Amber D. Tran

My eyes in Chestnut Ridge

 

At 5:34 AM, a nurse in blue scrubs drained blood from the belly of my pale arm.

My roommate snored with a cobweb of phlegm dangling in the pit of her throat.

One of the administrators promised me that they served caffeinated coffee, so on that first morning when I approached the coffee maker and saw only green and orange letters on the brown-black packages of grinds, I refused to take my pills until someone served me something with caffeine.

During a patient’s monologue of describing his near-fatal breakup with his girlfriend, a yellow balloon with a Walmart smiley face appeared in the window, on it the words ‘Happy Day’ resonated in everyone’s brains like a burning imprint of a verse for us to carry when we left this place.

From the lobby window, I watched the West Virginia Mountaineers face off against the Rutgers Scarlet Knights.

My mother sobbed every time she called me: because I could only talk for five minutes at a time, and because I told her I was not eating.

A different nurse, not the one in blue scrubs, watched me shower, warm water splashing between my legs for the first time in four days, and she kept saying, “You’ll get there, sweetheart,” as I grinded my flimsy, malnourished finger nails into the eyes of my wrists.

I found my roommate sobbing and naked in the corridor, a hospital gown tangled at her feet, and she screamed the words, “They gave me Lithium!” as I determined she was no longer receiving the ECT for which she was scheduled.

My secret word for phone calls and visits was Toby.

On my third day, my doctor asked me why I was not eating, and I told him through a set of broken teeth, “I slept with someone who wasn’t my boyfriend, and I have been diagnosed with the Sylvia Plath Effect.”

When I am finally permitted to leave my unit for an hour of ‘free time,’ I followed an administrator into a classroom filled with instruments from South Africa, and she pointed to a musician at the front of room, told me, “Those kids you saw on television with bloated stomachs and flies on their face? That was him, before he got out,” and then she told me to pretend my drum was someone I hated, and I watched the bleached leather of my own face bruise and bleed.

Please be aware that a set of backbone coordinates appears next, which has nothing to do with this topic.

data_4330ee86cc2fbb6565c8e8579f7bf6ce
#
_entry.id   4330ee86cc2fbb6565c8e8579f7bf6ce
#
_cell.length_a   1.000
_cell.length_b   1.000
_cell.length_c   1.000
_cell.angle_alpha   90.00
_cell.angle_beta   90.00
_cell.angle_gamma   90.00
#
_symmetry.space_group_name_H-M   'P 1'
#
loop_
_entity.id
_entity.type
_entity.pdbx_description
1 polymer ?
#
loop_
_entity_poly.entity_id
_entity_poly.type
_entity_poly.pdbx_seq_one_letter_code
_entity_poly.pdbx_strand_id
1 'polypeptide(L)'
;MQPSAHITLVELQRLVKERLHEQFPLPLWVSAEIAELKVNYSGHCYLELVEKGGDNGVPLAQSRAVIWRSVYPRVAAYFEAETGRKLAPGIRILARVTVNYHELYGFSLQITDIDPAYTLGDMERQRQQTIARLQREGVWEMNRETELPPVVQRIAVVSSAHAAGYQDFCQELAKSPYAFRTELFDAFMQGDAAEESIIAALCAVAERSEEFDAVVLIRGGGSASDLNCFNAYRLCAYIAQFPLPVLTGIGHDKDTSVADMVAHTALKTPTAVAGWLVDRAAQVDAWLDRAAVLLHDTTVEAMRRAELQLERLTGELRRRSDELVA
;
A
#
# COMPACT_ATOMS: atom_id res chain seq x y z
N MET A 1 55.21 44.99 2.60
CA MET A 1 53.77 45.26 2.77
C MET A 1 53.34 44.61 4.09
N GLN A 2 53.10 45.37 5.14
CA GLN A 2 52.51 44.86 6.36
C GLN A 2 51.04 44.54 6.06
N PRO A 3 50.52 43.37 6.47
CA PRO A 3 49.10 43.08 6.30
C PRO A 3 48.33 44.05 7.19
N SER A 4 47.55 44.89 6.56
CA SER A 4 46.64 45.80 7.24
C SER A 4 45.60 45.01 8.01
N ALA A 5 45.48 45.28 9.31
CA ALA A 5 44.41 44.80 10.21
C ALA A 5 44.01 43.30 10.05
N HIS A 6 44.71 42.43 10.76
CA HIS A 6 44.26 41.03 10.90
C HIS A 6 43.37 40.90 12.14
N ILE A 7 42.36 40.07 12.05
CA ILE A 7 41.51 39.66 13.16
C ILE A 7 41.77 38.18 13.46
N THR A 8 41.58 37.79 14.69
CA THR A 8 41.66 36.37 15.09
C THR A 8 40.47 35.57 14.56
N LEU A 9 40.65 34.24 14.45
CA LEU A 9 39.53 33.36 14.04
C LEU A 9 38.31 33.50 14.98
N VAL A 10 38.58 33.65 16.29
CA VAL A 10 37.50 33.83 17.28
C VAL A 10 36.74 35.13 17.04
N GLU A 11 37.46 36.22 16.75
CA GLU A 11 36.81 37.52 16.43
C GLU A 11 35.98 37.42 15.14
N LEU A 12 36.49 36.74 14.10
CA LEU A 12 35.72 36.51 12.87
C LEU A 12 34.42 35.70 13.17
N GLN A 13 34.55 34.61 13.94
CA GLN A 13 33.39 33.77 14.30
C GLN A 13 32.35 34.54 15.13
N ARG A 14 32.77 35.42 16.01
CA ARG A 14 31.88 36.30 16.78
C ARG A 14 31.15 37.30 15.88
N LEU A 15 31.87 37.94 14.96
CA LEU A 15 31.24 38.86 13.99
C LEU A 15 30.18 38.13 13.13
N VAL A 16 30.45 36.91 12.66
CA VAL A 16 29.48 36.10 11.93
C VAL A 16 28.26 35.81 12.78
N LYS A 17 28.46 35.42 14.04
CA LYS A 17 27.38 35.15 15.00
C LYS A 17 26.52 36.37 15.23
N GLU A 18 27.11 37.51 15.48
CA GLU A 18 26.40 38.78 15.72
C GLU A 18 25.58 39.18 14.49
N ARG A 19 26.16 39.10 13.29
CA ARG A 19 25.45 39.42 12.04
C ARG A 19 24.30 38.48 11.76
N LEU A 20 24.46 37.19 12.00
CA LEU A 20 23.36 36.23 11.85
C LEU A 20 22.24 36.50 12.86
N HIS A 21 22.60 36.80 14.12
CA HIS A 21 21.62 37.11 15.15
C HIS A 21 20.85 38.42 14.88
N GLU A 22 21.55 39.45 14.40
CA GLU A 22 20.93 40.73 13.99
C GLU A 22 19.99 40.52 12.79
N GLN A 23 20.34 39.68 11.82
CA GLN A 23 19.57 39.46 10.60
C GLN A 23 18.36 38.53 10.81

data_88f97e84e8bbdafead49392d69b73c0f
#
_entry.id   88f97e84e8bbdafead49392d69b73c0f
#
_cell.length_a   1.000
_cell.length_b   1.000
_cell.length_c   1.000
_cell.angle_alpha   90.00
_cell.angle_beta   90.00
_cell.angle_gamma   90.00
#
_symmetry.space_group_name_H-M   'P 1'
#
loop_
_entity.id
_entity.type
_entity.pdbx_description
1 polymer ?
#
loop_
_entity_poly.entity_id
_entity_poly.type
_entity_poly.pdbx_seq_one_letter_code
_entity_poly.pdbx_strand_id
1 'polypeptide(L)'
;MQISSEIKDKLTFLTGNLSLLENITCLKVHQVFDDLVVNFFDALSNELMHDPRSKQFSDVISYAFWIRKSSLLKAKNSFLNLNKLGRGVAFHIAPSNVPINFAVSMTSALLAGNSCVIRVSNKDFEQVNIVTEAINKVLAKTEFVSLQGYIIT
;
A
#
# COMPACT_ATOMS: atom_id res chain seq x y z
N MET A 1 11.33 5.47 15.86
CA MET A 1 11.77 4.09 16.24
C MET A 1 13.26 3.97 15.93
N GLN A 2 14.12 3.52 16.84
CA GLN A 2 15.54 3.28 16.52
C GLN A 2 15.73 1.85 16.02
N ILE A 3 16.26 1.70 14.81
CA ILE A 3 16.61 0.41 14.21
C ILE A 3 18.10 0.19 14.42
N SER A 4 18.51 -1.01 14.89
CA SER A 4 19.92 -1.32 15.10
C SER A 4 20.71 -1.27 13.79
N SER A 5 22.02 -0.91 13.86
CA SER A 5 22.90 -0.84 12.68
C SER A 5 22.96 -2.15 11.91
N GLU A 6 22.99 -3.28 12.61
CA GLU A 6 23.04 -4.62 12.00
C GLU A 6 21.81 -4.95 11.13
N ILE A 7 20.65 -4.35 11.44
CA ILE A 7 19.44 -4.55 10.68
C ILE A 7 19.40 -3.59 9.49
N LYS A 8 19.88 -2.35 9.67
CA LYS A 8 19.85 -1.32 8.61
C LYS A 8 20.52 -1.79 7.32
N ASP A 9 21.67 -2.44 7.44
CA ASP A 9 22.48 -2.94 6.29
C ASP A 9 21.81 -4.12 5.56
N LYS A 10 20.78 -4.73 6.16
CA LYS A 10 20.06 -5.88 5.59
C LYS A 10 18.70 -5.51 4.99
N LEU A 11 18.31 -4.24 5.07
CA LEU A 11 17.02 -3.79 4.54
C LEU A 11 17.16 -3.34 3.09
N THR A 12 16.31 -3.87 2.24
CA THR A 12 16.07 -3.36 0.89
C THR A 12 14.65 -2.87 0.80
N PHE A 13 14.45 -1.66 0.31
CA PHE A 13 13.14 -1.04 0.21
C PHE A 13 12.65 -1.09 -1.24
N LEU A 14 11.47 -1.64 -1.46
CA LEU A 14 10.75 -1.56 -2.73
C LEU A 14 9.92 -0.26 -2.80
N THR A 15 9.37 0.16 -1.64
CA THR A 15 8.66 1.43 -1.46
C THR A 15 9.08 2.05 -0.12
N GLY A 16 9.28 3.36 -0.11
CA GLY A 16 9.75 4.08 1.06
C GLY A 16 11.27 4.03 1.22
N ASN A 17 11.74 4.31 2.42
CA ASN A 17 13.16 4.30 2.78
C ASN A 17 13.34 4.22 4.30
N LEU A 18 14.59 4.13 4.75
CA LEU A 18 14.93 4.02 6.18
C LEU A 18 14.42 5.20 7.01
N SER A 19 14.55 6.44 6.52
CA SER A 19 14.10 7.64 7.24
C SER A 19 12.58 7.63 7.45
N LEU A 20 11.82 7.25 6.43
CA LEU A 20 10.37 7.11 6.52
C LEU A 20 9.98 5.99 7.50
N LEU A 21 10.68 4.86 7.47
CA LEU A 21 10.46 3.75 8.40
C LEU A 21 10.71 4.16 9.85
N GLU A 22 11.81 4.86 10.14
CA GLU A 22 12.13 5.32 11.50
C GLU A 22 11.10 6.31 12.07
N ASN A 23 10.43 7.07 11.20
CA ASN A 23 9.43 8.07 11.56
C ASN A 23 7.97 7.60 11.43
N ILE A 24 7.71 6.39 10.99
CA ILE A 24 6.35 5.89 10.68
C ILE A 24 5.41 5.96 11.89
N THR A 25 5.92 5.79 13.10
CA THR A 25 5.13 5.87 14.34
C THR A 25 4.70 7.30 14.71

My poetry professor visited me, and I tried to bake her perfume in the pit of my bed sheets.

My new roommate stood like a naked tree, limbs bare and trembling in the cold air, and she asked if she could braid my hair, and while her brittle fingers danced and massaged my dry scalp, she confessed that her father raped her every year, on her birthday, and she ran away because of the disgusting creature growing in her womb, the one she wanted to name Liam.

I wanted to hang up Christmas lights in my room, but the nurse admitted she could not trust me, or anyone else, not to get creative.

A patient with last month’s beard threatened to murder my entire family if I did not go on a date with him, so I curled into the fetal position on my rock-hard twin-sized bed and chewed on the corner of my pillow until the images of knives in my sister’s back subsided.

The moment I learned that my ex-boyfriend tried to visit me, I told the secretary to rape me with a pen and tried to shove a plastic cup down my throat.

On the day I was released, my mother was quiet as I kissed the winter, and she wanted to tell me that she forgave me, I know it, but she lit a cigarette and drove us back to Hundred, West Virginia, without sharing more than nicotine and oil.

I slept for a long time after that.

Amber D. Tran graduated from West Virginia University in 2012, where she specialized in lyrical non-fiction and contemporary poetry. She is the Editor-in-Chief for the Cold Creek Review literary journal. Her work has been featured in CalliopeSonic Boom JournalSpry Literary JournalCheat River Review, and more. Her first novel, Moon River, was released in September. She currently lives in Alabama with her husband and two dogs, Ahri and Ziggs.